By contrast, FBI agent Tony Taylor argues that Roll was at the event to talk to Giffords about ongoing problems related to a surge in the federal judicial caseload in Arizona–a problem which the judge has attributed to a boost in the number of federal agents sent to the area to address immigration and border-related crime.
Under federal law, the murder or attempted murder of a U.S. official, such as a judge, is only considered a federal crime if committed “while such officer or employee is engaged in or on account of the performance of official duties.” In other words, if Roll simply stopped by the event to greet Giffords, who he’s said to have been friendly with, or due to idle curiosity about what was happening there, his killing probably wouldn’t be a federal offense.
This is exactly right. And, as Josh noted last night, even President Obama’s words last night in Tucson militated in favor or Judge Roll not being particularly “in the course and scope” of his judicial duties when shot and killed. I only knew Judge Roll professionally from appearing in front of him (decent man and very good judge), going back to when he was on Division Two of the Arizona Court of Appeals, but the word on the ground here, from those that did know him well personally (as well as Pima County Sheriff Clarence Dupnik), is that Roll did know about the Giffords event, but was simply on his way back home, which is near the Safeway Store at Ina and Oracle roads, where the shooting occurred, from Saturday Mass downtown and decided to stop by the store and say hi to Giffords.
There may well have been no big mission to talk to Giffords about the overcrowding of the Arizona District docket. Perhaps Roll may have mentioned that as small talk chit chat with someone while standing there, but it is quite possible, perhaps actually likely, the Fed story that Roll was on substantive judicial business when killed is manufactured extrapolation to create Federal jurisdiction where it may not lie.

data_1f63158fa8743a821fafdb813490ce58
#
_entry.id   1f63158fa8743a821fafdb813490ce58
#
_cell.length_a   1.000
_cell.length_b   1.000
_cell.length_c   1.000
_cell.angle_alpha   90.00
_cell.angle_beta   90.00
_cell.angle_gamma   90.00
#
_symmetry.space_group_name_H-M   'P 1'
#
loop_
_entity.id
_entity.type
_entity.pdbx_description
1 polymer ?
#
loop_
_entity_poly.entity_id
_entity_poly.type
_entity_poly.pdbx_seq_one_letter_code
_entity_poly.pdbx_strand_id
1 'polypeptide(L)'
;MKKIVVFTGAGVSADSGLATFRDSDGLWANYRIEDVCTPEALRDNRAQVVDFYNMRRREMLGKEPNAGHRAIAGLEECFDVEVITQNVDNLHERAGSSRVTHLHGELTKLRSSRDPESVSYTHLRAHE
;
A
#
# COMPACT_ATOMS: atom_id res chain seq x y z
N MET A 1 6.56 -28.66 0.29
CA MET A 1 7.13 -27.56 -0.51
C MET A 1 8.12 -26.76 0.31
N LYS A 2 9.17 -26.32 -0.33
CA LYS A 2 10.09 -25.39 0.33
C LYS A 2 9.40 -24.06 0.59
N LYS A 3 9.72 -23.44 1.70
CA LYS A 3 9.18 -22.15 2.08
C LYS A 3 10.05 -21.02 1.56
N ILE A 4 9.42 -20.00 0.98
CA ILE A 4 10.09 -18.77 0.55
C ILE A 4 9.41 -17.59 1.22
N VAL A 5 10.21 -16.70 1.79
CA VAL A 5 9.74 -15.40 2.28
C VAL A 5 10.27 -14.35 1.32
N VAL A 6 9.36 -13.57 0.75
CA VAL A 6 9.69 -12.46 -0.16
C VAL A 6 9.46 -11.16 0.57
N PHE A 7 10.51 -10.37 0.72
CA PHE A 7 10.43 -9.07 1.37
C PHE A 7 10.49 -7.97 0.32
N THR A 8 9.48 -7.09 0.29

There is another problem with the “Judge Roll was on official judicial business” meme being pitched by Federal authorities. It doesn’t make sense. Think about it, what real “business” could John Roll have had with Gabby Giffords on the court docket overcrowding issue? She is in the House of Representatives, not the Senate – she cannot help get desperately needed judges confirmed faster. Even in the House, Giffords is not on the Judiciary Committee. Gabby and Judge Roll were friends, and I am sure she was supportive of his quest on easing the docket, but there was simply not that much, if anything, she could directly do about it. The story that this was a big judicial mission by Judge Roll, on a Saturday morning after church, not only does not comport with what people who should know say, it does not make sense politically. Not at all.
So that is a substantial issue on Judge Burns’ plate from day one. And it is an important one because the Feds only have jurisdiction to prosecute for the five crimes/victims with a federal nexus, and one of those, of course, is Judge John Roll. And of those five, Judge Roll is the top line count that is their greatest motivation; excising Judge Roll from the case would put a serious rain on their parade.
Which, of course, begets the question as to why the Federal government has so aggressively seized primary prosecutorial position, when the State of Arizona, which has just as onerous (death penalty/life in prison) penalties as the Federal government (and is much more fluent in using them), and has jurisdiction to prosecute Loughner for offenses against ALL the victims, was available and ready to take the lead. A question the DOJ really ought to answer in this unique case.